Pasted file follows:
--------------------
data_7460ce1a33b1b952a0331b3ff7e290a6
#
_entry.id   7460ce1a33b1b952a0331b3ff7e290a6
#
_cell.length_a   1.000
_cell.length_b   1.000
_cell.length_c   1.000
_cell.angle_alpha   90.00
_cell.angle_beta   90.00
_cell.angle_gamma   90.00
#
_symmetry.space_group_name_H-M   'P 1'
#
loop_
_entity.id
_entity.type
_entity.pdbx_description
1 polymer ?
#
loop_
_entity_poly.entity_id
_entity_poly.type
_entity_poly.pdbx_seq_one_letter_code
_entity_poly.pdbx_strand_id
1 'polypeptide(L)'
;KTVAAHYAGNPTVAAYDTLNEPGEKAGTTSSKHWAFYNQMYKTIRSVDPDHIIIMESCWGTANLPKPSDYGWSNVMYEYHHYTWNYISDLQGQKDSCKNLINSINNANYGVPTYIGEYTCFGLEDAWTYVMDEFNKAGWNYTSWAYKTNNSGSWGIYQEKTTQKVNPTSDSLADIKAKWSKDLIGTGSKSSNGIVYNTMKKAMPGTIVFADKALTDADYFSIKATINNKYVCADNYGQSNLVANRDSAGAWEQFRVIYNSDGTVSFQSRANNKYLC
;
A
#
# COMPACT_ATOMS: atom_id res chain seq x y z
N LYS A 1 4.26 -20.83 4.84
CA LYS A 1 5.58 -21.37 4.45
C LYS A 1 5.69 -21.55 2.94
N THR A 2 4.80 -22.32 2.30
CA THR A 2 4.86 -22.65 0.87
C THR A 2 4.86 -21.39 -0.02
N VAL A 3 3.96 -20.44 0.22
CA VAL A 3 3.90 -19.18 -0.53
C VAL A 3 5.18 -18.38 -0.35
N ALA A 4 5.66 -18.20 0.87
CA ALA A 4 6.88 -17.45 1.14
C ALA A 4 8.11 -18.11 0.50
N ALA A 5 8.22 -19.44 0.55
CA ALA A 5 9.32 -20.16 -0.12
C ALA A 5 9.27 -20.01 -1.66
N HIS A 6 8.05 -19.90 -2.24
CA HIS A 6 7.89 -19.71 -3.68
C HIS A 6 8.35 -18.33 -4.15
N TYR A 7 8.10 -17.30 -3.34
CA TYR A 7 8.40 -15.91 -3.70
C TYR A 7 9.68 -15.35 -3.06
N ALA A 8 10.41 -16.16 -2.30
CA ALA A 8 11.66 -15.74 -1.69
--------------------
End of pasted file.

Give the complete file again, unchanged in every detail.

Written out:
data_7460ce1a33b1b952a0331b3ff7e290a6
#
_entry.id   7460ce1a33b1b952a0331b3ff7e290a6
#
_cell.length_a   1.000
_cell.length_b   1.000
_cell.length_c   1.000
_cell.angle_alpha   90.00
_cell.angle_beta   90.00
_cell.angle_gamma   90.00
#
_symmetry.space_group_name_H-M   'P 1'
#
loop_
_entity.id
_entity.type
_entity.pdbx_description
1 polymer ?
#
loop_
_entity_poly.entity_id
_entity_poly.type
_entity_poly.pdbx_seq_one_letter_code
_entity_poly.pdbx_strand_id
1 'polypeptide(L)'
;KTVAAHYAGNPTVAAYDTLNEPGEKAGTTSSKHWAFYNQMYKTIRSVDPDHIIIMESCWGTANLPKPSDYGWSNVMYEYHHYTWNYISDLQGQKDSCKNLINSINNANYGVPTYIGEYTCFGLEDAWTYVMDEFNKAGWNYTSWAYKTNNSGSWGIYQEKTTQKVNPTSDSLADIKAKWSKDLIGTGSKSSNGIVYNTMKKAMPGTIVFADKALTDADYFSIKATINNKYVCADNYGQSNLVANRDSAGAWEQFRVIYNSDGTVSFQSRANNKYLC
;
A
#
# COMPACT_ATOMS: atom_id res chain seq x y z
N LYS A 1 4.26 -20.83 4.84
CA LYS A 1 5.58 -21.37 4.45
C LYS A 1 5.69 -21.55 2.94
N THR A 2 4.80 -22.32 2.30
CA THR A 2 4.86 -22.65 0.87
C THR A 2 4.86 -21.39 -0.02
N VAL A 3 3.96 -20.44 0.22
CA VAL A 3 3.90 -19.18 -0.53
C VAL A 3 5.18 -18.38 -0.35
N ALA A 4 5.66 -18.20 0.87
CA ALA A 4 6.88 -17.45 1.14
C ALA A 4 8.11 -18.11 0.50
N ALA A 5 8.22 -19.44 0.55
CA ALA A 5 9.32 -20.16 -0.12
C ALA A 5 9.27 -20.01 -1.66
N HIS A 6 8.05 -19.90 -2.24
CA HIS A 6 7.89 -19.71 -3.68
C HIS A 6 8.35 -18.33 -4.15
N TYR A 7 8.10 -17.30 -3.34
CA TYR A 7 8.40 -15.91 -3.70
C TYR A 7 9.68 -15.35 -3.06
N ALA A 8 10.41 -16.16 -2.30
CA ALA A 8 11.66 -15.74 -1.69